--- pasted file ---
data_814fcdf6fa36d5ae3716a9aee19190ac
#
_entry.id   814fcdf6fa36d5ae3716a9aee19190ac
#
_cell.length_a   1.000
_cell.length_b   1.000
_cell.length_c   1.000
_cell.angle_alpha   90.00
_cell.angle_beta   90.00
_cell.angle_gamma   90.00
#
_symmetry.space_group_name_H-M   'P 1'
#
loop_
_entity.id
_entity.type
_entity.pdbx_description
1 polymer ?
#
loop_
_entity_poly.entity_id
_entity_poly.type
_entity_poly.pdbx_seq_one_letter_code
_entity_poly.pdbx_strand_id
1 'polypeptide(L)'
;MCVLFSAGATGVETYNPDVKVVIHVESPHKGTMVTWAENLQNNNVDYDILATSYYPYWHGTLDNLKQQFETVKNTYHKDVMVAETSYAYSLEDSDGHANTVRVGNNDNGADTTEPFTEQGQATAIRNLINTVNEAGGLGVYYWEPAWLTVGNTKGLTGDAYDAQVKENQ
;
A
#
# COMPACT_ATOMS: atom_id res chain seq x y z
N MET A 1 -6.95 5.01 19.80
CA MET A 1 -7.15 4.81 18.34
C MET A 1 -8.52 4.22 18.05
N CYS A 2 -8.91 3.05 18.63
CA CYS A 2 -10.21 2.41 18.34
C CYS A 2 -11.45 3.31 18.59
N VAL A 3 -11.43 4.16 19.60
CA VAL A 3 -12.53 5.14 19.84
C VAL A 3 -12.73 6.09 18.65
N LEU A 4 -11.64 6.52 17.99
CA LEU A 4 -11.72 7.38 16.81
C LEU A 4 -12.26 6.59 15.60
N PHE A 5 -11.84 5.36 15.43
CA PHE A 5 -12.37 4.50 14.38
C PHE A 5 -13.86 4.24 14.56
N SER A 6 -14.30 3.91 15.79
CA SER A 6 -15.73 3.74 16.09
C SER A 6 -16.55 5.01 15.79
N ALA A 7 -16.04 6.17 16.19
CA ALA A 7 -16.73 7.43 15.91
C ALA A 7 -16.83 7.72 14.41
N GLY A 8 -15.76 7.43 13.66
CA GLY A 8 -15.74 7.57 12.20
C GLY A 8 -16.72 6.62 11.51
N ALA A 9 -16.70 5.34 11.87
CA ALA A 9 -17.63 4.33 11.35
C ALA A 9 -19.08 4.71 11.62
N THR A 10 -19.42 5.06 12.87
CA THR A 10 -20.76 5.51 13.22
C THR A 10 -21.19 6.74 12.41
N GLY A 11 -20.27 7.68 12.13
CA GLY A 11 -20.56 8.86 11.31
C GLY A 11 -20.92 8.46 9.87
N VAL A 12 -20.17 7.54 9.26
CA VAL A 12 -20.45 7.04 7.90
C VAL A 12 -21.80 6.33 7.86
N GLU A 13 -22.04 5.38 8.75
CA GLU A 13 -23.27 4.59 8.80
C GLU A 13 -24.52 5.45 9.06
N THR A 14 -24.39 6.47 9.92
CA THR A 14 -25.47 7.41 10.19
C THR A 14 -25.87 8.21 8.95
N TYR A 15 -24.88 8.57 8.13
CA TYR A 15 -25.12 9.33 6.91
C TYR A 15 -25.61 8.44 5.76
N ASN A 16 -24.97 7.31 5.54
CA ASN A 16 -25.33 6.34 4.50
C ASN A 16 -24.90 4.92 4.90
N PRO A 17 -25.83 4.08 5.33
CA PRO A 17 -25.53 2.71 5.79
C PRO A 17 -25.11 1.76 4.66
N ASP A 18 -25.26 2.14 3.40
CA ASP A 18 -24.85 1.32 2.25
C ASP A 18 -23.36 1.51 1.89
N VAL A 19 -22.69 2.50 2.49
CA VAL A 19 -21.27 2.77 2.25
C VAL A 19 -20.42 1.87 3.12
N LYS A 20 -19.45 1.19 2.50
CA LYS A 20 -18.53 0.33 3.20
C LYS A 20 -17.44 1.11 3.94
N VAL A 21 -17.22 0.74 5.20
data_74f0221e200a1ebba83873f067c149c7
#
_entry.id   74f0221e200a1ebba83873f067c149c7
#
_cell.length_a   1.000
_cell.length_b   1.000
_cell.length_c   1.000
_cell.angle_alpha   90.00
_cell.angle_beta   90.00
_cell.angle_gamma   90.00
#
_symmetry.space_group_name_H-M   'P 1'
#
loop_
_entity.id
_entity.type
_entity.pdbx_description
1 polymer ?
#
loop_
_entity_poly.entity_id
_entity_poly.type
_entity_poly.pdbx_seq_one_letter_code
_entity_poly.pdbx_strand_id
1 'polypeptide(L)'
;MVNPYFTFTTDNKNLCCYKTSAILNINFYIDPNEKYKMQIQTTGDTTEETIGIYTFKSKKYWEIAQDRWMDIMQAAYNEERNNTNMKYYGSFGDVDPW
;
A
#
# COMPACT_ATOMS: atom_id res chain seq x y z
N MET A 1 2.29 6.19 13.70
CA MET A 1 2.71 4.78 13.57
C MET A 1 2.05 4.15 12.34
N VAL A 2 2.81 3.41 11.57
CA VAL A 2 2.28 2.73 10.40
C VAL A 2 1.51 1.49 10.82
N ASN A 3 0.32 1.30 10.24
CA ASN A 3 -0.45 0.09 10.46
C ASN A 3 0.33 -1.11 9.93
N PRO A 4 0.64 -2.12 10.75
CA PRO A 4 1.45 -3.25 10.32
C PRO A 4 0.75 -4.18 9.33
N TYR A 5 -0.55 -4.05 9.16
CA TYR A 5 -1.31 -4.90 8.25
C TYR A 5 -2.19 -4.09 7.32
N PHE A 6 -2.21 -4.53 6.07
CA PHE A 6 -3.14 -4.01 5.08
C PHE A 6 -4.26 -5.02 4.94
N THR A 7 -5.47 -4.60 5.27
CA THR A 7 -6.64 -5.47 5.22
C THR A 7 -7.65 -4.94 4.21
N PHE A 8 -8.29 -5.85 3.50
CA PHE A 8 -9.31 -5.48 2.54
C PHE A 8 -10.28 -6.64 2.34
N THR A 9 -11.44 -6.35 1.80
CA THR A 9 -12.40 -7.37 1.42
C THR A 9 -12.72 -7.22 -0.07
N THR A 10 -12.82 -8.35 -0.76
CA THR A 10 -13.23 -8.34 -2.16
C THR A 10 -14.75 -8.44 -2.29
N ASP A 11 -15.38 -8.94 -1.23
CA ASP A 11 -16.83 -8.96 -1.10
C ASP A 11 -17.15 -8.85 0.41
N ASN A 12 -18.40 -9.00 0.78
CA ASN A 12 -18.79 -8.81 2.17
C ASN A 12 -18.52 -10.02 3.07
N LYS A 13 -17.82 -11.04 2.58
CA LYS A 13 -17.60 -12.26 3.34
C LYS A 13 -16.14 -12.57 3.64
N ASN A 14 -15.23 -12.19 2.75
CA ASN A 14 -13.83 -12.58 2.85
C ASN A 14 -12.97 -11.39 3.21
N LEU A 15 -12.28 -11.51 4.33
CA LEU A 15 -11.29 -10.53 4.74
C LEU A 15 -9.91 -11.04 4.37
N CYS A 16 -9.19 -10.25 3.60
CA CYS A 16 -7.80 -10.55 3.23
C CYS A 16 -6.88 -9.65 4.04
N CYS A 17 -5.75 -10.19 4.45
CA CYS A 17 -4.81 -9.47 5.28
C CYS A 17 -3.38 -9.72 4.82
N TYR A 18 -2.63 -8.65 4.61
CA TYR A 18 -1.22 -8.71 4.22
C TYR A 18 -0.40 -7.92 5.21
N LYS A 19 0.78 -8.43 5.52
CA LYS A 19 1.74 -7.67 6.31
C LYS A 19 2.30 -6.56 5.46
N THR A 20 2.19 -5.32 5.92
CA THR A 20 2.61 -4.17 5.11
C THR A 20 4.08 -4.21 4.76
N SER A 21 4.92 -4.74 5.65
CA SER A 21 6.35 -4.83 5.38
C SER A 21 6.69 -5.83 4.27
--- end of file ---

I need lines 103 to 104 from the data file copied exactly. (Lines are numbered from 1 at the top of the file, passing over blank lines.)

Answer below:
_symmetry.space_group_name_H-M   'P 1'
#